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But what about that ideology? Ten years ago, de Kenessey inaugurated her first Derriere Guard festival at the Kitchen, a New York venue best known for performances by Laurie Anderson and Karen Finley the avant-garde chanteuse and the sex activist, respectively.

The keynote speaker? Tom Wolfe. What did he talk about? Pablo Picasso. That Picasso will be as forgotten by as that one time all-star of the nineteenth-century French academy, William-Adolphe Bouguereau, was forgotten by Think back to The Painted Word, his account of twentieth-century art condensed to index-card-size pages, published in But the action is canned.

It flows. I can understand the words. Wolfe loved that subject.

The Painted Word, meanwhile, was written from a different place. Wolfe keeps after Kramer all the way through The Painted Word. Here Kramer observed: This whole revisionist enterprise has contained from the beginning a large element of philistine revenge…. What we are seeing, I think, is the beginning of a resurgent campaign to discredit the mainstream of modernist achievement … [a] passion to turn back the clock of history, to liquidate all those difficulties of perception and discriminations of feeling that are the very essence of the modernist accomplishment.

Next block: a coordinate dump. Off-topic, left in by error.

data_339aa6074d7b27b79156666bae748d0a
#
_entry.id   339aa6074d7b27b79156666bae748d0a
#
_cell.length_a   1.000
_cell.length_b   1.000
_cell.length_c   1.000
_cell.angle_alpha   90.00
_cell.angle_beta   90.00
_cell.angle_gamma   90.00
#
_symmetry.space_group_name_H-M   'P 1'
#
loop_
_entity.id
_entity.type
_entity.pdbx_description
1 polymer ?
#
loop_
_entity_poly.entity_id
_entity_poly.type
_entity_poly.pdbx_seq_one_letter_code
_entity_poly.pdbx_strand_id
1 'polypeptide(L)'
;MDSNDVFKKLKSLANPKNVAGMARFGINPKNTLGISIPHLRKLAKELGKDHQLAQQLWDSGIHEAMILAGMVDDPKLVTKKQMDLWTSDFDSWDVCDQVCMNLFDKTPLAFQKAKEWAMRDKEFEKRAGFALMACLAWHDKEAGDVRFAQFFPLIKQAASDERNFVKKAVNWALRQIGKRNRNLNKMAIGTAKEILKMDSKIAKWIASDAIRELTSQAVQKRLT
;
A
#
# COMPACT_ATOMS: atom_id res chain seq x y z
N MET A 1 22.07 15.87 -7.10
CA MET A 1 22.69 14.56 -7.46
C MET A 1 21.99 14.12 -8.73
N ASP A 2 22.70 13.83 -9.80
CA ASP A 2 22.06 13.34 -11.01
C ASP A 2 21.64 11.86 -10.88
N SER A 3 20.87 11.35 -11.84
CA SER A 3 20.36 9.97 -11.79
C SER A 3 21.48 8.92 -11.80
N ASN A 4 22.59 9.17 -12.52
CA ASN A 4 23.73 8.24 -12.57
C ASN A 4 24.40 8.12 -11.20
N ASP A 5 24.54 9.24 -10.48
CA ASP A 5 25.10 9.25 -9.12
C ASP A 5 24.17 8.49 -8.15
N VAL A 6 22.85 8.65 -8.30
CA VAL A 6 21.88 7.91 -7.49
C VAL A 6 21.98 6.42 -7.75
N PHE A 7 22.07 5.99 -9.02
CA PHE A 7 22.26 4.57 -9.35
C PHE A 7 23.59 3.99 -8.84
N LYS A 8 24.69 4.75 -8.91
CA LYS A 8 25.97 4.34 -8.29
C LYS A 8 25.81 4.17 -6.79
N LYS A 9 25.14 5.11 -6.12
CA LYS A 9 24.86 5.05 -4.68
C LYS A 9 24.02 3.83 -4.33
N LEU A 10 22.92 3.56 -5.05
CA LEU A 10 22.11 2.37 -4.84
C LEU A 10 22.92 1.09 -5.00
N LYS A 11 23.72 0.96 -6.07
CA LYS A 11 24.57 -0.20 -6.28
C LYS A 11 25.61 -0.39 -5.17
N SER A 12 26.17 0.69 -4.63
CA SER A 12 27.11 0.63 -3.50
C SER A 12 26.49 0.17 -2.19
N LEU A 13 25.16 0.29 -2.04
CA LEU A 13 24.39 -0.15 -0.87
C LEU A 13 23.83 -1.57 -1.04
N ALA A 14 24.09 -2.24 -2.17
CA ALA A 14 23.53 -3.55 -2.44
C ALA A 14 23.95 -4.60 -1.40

In the fine arts, Classical Realism positions itself as the crucible of secret knowledge passed down from the Greeks, rediscovered by the Renaissance, promulgated by the Beaux-Arts academies, nearly exterminated by the modernists, and now resurgent. Conspiracies lurk at every turn to destroy this true art. Little thought is given to the possibility of an evolution in taste, of artistic need, of the vital art that modernism handed down to posterity. Rearguard artists are today creating some wonderful work.

But the unexplored issues surrounding them prevent Classical Realism from making important critical distinctions. And retrenchment also insulates Classical Realism from acceptance by the art world at large. Then there is the wholesale embrace of marginalized art.He fixes values and puts things in places of his own making. I remained in my room with paper and crayons doing my best copying the art in the book. Then there is the wholesale embrace of marginalized art.

As a journalist, Wolfe had devoted much of his writing career to pursuing realism ; Wolfe read in Hilton Kramer 's Times review of Seven Realists, that "to lack a persuasive theory is to lack something crucial". Krauss in Partisan Review. Unfortunately, Wolfe the social critic is as didactic and fearful as Wolfe the art critic. He tells the familiar story that earned him his reputation and made him big at the media box office: the tale of the aspiring haute bourgeoisie.